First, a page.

Notably, ‘Service Generated Data’ means whatever end-users generate while using Zoom’s services: the things they say during meetings, the texts they type into the chat box, etc. Moreover, Zoom can tap into these data sets ‘for any purpose’, which includes training proprietary or third-party artificial intelligence and machine learning models.
Of course, the company promises to not use anything ‘without customer consent.’ But with so much fine print in a convoluted document written in legalese and inaccessible to most people, ‘consent’ is mostly a farce. It gives very little to end-users while the company dictating the terms gets plausible deniability, i.e., a multi-utility weapon in their arsenal.
Andrew Côté likened Zoom to NSA 2.0 following the Terms update, with good reason.
However, Zoom isn’t the only tech giant with highly intrusive policies and totalitarian tendencies. From Facebook’s tryst with Cambridge Analytica to global leaders abusing cyber weapons like Pegasus, examples of mass surveillance efforts are a bit too many already.
Securing privacy with dRTC
Centralization, backed by opaque or ‘black box’ algorithms and siloed data structures, is arguably the biggest enabler of privacy violations in web2. It’s clear from Zoom’s example that end-users don’t have any meaningful control over the data their communications generate. Other communication platforms, like Google Meet, for instance, are no better in this regard.
Having said that, the established giants still don’t have the incentives to prioritize end-user privacy. It’s not in their economic interest and they are here to make the maximum profit. Ethical arguments urging web2 communications platforms to adopt fair means thus won’t work. We need disruptive alternatives instead.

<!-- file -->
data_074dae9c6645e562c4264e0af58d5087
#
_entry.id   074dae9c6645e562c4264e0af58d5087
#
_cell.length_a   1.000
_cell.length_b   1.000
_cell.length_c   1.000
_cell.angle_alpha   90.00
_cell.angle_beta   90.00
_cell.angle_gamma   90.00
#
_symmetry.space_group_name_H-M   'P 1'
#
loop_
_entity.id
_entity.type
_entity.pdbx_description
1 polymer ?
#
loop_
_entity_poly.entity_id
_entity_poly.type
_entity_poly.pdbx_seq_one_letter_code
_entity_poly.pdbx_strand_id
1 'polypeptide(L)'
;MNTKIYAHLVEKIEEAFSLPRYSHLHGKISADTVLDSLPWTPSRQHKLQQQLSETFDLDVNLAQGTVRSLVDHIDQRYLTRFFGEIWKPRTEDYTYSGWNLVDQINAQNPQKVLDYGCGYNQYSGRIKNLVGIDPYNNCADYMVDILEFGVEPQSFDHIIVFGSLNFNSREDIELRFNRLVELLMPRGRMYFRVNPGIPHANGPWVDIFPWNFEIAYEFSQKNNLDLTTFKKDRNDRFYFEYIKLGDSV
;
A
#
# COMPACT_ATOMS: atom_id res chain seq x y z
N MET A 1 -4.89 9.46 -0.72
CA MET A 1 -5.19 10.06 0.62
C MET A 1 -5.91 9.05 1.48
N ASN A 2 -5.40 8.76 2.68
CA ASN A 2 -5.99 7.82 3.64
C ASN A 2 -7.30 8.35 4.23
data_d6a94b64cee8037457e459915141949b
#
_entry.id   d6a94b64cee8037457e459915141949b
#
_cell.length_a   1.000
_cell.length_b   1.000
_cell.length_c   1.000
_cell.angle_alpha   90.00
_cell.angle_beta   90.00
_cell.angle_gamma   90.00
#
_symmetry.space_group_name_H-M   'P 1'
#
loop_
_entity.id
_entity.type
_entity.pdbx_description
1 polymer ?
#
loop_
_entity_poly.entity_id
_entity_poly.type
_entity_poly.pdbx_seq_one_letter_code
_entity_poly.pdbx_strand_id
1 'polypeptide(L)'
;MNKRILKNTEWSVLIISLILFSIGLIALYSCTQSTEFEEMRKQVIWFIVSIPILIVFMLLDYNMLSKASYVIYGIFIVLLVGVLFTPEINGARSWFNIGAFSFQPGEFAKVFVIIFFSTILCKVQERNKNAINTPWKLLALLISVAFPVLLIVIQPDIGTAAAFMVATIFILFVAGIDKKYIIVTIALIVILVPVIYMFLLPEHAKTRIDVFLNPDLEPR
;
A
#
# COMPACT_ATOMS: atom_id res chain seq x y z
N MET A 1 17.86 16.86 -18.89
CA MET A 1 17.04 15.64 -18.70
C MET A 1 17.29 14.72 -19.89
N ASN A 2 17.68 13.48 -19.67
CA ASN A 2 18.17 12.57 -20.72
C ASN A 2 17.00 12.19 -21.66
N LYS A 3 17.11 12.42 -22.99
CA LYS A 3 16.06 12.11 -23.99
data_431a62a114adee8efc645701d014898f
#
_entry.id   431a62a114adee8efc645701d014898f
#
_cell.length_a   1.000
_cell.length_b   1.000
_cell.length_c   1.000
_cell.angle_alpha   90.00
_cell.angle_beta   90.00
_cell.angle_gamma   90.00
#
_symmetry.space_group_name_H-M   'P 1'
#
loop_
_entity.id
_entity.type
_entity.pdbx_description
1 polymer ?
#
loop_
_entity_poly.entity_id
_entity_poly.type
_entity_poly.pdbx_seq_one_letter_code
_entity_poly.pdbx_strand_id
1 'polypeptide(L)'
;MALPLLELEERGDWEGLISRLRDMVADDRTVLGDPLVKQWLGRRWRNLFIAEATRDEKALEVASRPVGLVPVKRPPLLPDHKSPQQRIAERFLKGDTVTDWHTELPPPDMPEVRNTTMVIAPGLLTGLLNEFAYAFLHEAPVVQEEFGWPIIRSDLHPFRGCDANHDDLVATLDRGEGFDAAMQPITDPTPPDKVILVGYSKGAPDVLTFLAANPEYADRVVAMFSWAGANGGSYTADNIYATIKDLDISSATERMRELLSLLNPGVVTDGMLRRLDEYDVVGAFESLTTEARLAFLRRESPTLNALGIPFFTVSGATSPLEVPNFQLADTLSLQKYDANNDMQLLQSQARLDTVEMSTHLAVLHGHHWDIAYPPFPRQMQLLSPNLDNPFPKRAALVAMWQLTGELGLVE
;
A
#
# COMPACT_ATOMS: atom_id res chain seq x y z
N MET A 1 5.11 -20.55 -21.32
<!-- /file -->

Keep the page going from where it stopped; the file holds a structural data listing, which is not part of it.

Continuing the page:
Decentralized real-time communication, or dRTC, is the way forward. Taking P2P a step further, dRTC systems allow users to make encrypted wallet-to-wallet calls. Besides audio and video, these systems can also support other types of data transfers, presenting functional web3 versions of platforms like Zoom, WhatsApp, etc.
The non-custodial nature of dRTC systems puts individuals in complete control of their communications data. Coupled with pseudonymous interactions and verifiable computation, this heightens privacy and autonomy for end-users—here’s to innovation solving age-old problems. And with data ownership, the scope for monetization opens up for individual users as well.
Moreover, since dRTC systems replace centralized client-server architectures with globally-distributed, blockchain-powered nodes, they are more cost-efficient and have lower latency. There’s also a higher chance of recovering lost information, due to better data redundancy.
Overall, thus, dRTC fosters the holistic empowerment of individual users from a digital communications and information sharing perspective. As an integral element of web3 in the making, they bring us closer to the internet’s ideal state, where end-users are above all else. And even while doing so, it provides the means for service providers and businesses to generate multi-stream revenues: subscriptions, products, etc. That’s a win-win situation where the ground for dystopian exploitation is altogether non-existent.